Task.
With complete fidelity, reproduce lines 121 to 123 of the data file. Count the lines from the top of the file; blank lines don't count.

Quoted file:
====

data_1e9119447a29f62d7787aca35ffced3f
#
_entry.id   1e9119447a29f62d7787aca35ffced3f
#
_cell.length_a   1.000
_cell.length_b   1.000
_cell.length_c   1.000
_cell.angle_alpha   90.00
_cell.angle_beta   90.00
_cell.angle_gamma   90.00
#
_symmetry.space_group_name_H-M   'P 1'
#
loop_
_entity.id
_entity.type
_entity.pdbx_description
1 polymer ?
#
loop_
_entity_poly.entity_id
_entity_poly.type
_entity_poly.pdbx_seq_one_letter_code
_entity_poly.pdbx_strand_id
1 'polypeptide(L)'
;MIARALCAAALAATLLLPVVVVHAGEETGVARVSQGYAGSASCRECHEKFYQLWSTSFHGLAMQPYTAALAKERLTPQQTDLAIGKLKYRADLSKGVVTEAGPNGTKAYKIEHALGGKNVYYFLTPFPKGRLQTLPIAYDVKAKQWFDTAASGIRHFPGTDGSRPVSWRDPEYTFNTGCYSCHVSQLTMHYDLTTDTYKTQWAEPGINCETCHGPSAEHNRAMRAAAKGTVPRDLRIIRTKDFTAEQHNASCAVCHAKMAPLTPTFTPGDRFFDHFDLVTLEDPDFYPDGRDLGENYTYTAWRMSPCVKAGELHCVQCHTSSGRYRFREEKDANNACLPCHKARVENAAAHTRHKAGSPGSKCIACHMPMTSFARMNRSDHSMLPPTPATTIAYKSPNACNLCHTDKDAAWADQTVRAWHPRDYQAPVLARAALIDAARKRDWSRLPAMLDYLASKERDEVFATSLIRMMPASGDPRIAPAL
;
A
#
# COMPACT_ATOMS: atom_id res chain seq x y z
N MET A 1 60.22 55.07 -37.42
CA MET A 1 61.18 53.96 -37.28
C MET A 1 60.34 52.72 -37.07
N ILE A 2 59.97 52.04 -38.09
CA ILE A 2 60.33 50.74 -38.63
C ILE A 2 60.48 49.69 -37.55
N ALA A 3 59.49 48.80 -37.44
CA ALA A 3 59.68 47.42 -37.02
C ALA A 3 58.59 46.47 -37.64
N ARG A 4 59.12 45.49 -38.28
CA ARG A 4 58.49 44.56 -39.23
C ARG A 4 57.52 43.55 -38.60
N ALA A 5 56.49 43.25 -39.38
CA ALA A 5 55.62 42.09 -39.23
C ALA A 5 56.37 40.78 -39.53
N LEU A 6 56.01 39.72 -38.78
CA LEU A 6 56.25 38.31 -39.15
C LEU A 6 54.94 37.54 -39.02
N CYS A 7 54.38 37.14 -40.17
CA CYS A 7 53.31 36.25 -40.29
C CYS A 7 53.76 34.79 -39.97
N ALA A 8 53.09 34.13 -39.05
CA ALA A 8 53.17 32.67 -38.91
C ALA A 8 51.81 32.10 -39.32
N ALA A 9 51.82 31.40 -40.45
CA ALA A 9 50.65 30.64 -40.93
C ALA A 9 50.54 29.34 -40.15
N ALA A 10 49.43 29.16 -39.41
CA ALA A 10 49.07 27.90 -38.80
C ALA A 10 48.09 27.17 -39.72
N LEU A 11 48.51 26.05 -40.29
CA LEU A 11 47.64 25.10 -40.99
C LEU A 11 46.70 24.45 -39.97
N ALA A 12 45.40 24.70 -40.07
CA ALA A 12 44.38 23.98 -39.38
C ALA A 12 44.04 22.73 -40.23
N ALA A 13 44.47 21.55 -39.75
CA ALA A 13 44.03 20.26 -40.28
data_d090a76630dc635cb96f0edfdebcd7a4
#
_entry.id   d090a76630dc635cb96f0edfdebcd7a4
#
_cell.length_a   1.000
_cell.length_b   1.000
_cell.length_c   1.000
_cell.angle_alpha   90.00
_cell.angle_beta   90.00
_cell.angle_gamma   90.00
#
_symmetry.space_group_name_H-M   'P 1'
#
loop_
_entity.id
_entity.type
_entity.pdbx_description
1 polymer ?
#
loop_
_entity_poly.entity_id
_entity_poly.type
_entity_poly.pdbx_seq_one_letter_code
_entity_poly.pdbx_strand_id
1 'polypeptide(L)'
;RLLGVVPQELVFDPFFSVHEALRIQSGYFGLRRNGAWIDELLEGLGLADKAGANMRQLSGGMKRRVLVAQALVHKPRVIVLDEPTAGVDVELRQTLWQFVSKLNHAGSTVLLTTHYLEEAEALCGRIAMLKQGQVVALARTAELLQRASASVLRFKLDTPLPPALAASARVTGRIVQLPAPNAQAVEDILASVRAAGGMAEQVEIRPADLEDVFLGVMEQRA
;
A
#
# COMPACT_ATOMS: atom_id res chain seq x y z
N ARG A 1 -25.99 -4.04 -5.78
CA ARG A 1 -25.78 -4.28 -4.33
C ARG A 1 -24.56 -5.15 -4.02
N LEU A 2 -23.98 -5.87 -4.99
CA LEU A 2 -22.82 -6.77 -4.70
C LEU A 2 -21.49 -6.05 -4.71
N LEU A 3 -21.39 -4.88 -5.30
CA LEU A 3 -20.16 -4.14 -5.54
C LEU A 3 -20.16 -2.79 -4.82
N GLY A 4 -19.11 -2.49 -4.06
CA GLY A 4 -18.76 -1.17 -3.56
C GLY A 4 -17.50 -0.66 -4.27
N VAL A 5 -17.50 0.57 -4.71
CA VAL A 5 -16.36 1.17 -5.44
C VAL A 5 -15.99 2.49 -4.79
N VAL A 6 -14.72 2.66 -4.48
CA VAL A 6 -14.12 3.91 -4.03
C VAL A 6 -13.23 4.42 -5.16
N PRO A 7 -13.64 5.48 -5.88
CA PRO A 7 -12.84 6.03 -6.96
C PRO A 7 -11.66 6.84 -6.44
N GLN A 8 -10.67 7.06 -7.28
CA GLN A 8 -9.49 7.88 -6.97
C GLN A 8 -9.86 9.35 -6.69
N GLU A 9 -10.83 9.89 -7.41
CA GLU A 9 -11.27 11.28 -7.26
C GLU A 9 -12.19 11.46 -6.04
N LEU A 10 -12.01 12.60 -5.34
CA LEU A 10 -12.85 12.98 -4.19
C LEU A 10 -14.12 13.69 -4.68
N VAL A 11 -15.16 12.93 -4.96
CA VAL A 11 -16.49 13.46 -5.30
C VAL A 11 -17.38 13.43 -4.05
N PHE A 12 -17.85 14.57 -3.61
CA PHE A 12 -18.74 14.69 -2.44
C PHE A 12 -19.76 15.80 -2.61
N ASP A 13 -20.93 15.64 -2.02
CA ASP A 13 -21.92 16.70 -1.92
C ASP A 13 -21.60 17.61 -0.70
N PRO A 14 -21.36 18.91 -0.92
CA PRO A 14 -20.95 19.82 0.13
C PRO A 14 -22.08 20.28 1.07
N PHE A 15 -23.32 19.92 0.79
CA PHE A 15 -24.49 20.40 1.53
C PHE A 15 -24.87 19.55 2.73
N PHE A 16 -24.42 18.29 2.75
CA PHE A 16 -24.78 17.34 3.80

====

CA GLN A 8 -9.49 7.88 -6.97
C GLN A 8 -9.86 9.35 -6.69
N GLU A 9 -10.83 9.89 -7.41